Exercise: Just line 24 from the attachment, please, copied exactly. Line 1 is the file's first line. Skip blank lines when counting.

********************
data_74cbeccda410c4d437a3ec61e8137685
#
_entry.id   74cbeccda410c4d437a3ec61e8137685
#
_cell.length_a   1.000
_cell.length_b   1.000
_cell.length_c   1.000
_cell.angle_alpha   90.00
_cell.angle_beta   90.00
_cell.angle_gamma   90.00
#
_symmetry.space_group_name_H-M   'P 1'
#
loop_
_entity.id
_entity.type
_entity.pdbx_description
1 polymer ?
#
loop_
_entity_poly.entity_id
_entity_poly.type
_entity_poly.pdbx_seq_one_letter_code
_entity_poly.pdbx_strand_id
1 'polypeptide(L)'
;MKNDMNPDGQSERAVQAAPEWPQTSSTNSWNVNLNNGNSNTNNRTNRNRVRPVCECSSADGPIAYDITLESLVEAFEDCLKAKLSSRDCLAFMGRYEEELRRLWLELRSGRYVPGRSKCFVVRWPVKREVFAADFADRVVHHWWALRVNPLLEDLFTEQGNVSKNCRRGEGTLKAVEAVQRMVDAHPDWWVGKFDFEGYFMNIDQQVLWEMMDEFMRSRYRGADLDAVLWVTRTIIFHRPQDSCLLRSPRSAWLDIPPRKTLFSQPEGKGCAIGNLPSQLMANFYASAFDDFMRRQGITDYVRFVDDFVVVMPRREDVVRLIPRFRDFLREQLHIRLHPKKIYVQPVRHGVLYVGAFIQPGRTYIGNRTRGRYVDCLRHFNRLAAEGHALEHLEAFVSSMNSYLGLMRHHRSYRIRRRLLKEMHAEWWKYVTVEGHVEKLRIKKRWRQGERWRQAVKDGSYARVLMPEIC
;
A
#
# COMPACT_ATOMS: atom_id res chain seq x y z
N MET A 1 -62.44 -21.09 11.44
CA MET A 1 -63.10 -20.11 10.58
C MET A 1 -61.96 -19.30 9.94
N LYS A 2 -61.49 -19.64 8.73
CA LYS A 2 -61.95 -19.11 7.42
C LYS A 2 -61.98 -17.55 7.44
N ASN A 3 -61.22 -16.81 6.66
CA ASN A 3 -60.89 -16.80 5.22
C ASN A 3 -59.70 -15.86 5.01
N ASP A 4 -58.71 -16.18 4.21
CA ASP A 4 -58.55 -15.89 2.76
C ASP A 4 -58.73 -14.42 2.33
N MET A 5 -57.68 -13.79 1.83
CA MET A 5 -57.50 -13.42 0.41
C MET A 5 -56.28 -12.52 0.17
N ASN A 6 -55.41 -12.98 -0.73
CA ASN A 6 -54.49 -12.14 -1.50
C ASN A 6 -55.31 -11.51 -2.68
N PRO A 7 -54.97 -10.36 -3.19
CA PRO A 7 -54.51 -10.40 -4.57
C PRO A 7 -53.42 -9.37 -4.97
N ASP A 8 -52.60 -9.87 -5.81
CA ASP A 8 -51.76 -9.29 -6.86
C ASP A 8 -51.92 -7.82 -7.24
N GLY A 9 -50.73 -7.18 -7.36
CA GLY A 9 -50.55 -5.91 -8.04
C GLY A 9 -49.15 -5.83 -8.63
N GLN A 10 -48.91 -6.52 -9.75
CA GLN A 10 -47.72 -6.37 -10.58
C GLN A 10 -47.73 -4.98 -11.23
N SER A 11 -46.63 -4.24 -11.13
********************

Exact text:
_entity_poly.pdbx_strand_id